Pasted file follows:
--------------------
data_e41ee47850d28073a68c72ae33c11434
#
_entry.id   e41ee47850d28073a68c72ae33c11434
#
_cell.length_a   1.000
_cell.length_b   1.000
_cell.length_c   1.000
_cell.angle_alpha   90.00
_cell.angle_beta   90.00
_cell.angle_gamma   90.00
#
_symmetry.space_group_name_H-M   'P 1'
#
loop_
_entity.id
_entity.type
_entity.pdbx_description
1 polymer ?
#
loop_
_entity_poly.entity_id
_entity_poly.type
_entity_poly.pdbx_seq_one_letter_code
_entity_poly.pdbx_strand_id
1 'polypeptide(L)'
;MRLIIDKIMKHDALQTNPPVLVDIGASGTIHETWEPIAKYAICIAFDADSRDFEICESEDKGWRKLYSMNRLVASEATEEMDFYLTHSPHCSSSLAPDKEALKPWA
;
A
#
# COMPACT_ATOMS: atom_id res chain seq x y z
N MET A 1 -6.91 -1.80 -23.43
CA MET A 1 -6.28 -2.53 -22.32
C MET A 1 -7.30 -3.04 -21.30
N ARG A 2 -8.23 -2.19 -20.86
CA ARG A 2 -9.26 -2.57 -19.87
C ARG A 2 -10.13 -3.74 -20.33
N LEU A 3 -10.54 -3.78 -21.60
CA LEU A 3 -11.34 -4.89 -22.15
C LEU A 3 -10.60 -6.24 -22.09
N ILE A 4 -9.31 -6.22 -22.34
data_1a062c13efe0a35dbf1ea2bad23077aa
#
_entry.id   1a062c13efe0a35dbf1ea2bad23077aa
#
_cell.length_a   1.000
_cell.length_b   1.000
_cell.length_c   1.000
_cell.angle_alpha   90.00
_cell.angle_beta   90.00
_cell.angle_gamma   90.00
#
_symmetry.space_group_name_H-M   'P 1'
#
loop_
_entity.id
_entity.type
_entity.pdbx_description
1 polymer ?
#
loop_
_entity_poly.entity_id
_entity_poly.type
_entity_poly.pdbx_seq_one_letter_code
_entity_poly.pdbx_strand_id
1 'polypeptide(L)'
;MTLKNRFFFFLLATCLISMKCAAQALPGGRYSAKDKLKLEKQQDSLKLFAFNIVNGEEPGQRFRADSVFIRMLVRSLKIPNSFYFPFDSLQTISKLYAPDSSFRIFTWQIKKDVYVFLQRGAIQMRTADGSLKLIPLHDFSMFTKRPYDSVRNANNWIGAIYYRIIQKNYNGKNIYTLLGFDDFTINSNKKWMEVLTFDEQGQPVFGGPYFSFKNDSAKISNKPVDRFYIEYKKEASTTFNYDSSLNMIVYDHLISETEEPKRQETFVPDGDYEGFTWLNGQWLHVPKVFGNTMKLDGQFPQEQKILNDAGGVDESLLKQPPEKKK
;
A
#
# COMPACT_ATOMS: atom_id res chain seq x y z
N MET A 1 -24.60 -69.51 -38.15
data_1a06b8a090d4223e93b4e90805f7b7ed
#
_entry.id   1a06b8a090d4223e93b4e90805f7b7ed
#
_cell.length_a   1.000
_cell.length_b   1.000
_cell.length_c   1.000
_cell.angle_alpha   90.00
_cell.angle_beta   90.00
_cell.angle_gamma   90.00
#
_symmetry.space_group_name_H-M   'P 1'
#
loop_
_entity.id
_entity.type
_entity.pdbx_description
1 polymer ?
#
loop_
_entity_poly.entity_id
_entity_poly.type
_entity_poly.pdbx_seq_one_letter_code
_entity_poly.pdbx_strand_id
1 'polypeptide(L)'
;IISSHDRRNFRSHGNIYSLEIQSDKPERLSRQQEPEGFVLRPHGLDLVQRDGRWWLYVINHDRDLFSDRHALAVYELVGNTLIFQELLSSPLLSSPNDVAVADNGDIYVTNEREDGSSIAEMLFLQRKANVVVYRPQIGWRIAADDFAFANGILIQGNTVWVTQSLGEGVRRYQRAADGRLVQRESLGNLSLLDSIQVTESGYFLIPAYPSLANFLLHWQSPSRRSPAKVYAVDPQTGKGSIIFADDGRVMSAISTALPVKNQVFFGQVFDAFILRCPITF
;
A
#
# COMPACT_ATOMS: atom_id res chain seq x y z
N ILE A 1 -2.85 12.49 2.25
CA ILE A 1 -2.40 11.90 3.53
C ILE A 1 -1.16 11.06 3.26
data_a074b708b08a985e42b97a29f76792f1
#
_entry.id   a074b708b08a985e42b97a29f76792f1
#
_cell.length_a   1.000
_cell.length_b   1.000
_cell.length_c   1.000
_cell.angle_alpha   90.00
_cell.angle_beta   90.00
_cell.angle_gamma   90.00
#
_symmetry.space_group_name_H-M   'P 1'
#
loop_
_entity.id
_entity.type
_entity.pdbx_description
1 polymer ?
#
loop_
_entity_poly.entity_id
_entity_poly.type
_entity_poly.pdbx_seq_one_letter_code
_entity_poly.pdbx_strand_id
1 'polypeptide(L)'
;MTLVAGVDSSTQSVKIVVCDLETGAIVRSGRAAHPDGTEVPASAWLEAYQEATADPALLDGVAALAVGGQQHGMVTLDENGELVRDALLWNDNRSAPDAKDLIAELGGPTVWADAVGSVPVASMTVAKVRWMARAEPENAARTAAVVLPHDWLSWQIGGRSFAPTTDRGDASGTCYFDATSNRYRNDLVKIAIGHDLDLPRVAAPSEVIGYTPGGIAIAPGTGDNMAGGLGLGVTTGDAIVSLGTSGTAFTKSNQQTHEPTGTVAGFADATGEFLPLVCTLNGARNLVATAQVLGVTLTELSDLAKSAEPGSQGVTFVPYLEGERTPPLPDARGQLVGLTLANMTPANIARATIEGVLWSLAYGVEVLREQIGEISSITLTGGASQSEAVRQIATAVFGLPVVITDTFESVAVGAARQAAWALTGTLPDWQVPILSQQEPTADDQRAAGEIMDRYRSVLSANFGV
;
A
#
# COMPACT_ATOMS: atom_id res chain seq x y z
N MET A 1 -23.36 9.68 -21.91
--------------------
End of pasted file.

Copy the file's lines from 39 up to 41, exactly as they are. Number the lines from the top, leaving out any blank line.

C LEU A 3 -10.60 -6.24 -22.09
N ILE A 4 -9.31 -6.22 -22.34
data_1a062c13efe0a35dbf1ea2bad23077aa